Church vs. Art part 1: Then and Now

Through the ages, religion and art have been entwined. Some of the world’s most fantastic modern wonders have religious origins. Whether it’s the Tian Tan Buddha in Hong Kong, Angkor Wat in Cambodia, hieroglyphs inside Egypt’s pyramids, the stories told through Native American totem poles, or the statues of Grecian deities, much of the history of art is rooted in religious beliefs.

Once upon a time, Christians saw value in art. It’s in paintings at Megiddo and in Roman catacombs. Even the organized church encouraged it. They looked beyond the worth of art as a way to communicate and inspire; the church viewed art as something sacred and they commissioned the greatest artists of their time to create beautiful works that are still admired now – centuries later. Michelangelo painted The Creation of Adam on the ceiling of the Sistine Chapel. The monastery of Santa Maria delle Grazie has the mural of Leonardo da Vinci’s The Last Supper adorning one wall and The Crucifiction by Giovanni Donato da Montorfano on another. Songs were sung in hymns, chants, and psalms. Grand cathedrals built across Europe were filled with statues (Michelangelo’s David or Donatello’s St John) and stained glass (Christ in Majesty in Strasbourg or Daniel in Augsburg). Even the cathedrals – like The Basilica di Santa Maria del Fiore or Cathédrale Notre-Dame de Paris – are architectural works of art.

Somewhere in the course of Christian history, the significance of art has been lost – either forgotten or ignored. In some branches of Christianity, art has become either shunned or reviled.

This isn’t a universally applied fact of all Christian churches. Crosses and crucifixes still hang in many sanctuaries and tabernacles. Some protestant churches feature portraits of Jesus. Several modern churches have found ways to incorporate theater into their weekly services. A few have opened their doors as galleries for the painters in their congregation. Even the church I grew up in held annual talent competitions for the youth to express themselves through writing, acting, sculpting, singing, and other arts. But the art that exists in the religious institutions of today is not held in the same esteem as the art of centuries past.

With some exceptions, the modern church seems to have a tenuous relationship with artistic expression.

There are denominations where members aren’t allowed to see movies at a theater (although adherence to that rule is fairly inconsistent) and if it’s not outright forbidden, it’s at least discouraged. Some churches have banned dancing. Some within the church have deemed one style of music or another as sinful. Jimmy Swaggart was famously condemning of rock music. He was critical of the recordings of his cousin Jerry Lee Lewis, but his criticism was also aimed at Christian artists like Petra, Steve Taylor, and Larry Norman. He wrote a book, ‘Religious Rock n’ Roll – A Wolf in Sheep’s Clothing’ and compared rock music to pornography.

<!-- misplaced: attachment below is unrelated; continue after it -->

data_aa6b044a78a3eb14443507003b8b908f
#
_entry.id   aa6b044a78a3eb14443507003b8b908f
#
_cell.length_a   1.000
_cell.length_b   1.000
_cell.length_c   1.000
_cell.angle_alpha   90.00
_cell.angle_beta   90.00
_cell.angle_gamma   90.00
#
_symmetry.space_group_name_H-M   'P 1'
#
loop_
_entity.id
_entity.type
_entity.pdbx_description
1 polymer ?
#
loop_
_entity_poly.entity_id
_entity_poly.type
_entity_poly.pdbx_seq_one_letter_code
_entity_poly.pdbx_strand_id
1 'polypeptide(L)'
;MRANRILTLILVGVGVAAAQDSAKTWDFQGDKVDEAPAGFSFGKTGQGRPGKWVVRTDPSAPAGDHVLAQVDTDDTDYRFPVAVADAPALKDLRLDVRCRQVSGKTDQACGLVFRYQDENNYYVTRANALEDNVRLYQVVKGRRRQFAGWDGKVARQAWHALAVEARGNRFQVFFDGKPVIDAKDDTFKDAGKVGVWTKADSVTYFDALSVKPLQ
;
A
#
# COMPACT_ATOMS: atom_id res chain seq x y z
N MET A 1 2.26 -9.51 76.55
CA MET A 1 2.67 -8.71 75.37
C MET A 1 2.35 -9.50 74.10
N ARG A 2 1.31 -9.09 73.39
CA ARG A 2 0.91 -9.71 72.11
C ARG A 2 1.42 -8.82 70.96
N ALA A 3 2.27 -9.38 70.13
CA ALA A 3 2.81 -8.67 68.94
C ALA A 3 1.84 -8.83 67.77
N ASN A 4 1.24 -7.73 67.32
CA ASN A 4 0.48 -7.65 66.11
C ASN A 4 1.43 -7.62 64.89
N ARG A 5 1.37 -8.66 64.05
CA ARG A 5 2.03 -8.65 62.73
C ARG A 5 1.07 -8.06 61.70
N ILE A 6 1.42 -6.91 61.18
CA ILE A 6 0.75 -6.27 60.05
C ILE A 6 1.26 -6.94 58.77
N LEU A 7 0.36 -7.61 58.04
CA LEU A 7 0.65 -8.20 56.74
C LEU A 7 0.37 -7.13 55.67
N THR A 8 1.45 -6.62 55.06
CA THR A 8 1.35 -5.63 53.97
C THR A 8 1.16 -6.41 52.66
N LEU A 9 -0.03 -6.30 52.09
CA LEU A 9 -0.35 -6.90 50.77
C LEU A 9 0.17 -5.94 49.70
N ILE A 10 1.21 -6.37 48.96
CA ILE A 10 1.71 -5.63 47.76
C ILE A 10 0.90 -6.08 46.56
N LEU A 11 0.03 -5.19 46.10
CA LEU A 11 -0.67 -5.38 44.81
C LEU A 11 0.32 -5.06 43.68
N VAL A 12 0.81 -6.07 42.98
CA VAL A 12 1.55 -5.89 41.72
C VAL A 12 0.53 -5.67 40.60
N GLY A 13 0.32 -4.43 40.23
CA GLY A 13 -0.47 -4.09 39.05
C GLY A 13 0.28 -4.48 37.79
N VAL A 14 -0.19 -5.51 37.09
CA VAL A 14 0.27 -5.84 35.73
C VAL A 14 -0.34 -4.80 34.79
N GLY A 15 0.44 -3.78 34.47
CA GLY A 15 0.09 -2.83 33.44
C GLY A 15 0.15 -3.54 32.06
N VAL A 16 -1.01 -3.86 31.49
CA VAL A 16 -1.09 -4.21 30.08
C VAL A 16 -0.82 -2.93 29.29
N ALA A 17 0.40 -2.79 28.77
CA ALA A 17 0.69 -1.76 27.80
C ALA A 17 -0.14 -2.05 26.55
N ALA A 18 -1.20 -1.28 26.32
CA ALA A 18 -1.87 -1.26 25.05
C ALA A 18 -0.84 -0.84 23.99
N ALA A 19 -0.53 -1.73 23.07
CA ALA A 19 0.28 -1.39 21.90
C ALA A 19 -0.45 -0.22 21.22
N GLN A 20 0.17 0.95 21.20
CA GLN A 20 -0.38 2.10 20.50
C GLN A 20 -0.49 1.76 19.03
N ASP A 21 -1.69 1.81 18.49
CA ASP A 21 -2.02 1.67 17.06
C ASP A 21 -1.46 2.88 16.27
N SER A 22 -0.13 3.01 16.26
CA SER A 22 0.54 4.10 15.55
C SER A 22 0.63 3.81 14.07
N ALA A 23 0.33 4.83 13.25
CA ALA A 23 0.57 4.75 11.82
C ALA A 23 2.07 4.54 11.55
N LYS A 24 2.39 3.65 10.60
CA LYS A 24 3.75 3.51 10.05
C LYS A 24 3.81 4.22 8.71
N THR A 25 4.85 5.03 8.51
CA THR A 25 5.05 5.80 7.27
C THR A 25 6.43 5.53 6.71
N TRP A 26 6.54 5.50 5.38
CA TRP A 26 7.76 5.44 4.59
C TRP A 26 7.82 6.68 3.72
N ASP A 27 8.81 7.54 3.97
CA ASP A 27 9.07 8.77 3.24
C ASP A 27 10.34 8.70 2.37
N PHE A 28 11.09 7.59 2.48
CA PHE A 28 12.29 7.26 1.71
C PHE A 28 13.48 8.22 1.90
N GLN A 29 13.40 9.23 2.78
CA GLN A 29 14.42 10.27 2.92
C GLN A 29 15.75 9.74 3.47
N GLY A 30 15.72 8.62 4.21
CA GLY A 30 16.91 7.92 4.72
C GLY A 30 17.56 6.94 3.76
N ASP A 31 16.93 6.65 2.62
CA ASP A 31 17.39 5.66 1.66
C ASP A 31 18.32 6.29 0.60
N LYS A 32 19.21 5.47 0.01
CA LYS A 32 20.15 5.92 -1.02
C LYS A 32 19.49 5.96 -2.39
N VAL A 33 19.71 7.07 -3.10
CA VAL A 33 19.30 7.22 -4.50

I dwell on Jimmy because his damning view on Christian art isn’t an isolated thing. We have a tendency to turn on our own. We try to discredit our most thought provoking writers. Donald Miller, Rob Bell, Rick Warren, Mark Driscoll, Gabe Lyons, and many others have all been accused of presenting a false gospel or believing in something other than Christianity. They’ve all faced opposition from fellow Christians claiming these men do not have genuine faith.

We want Christian bands to be heard in mainstream markets, but criticize those that cross over as sellouts or lost sheep. Even after watching or reading Bono’s testimony, we argue about whether or not he’s a true Christian. We want to minister to the hip-hop generation, but we’re not willing to learn their language and prefer that they learn ours. We see graffiti as vandalism and fail to see how anyone could use that style of art to tell the gospel story.

It is sad to see Christians hold such a negative view towards art. It broke my heart when I heard that someone walked out from Lecrae’s set at the Rock & Worship Roadshow because they thought rap music was godless and had no place in a church setting. It confounded me when I heard a Christian talk-radio host declare that any artistic depiction of Jesus is idolatry. I am amazed that people still equate guitars as tools of the devil. It bothers me when Christians look down upon the talents of other Christians or reject creative discourse.

It should bother you too.

In the book of Exodus, Moses is explaining God’s commands to the Israelite people. There are two men – Bezalel and Oholiab – that were chosen to lead God’s people through artistic work. God’s spirit filled Bezalel with wisdom, understanding, knowledge, and skill. Oholiab was given the ability to teach. They were chosen to work in metallurgy, stone cutting, woodwork, engraving, embroidery, and design. God ordered them “to engage in all kinds of artistic crafts” and called them “skilled workers and designers.” (Ex 35:30-35)

Art within the church isn’t just something that should be tolerated or permitted. It is something that should be embraced as an essential thread in the fabric of any religious community. It should be a fundamental element of the church and it is rooted in biblical command.

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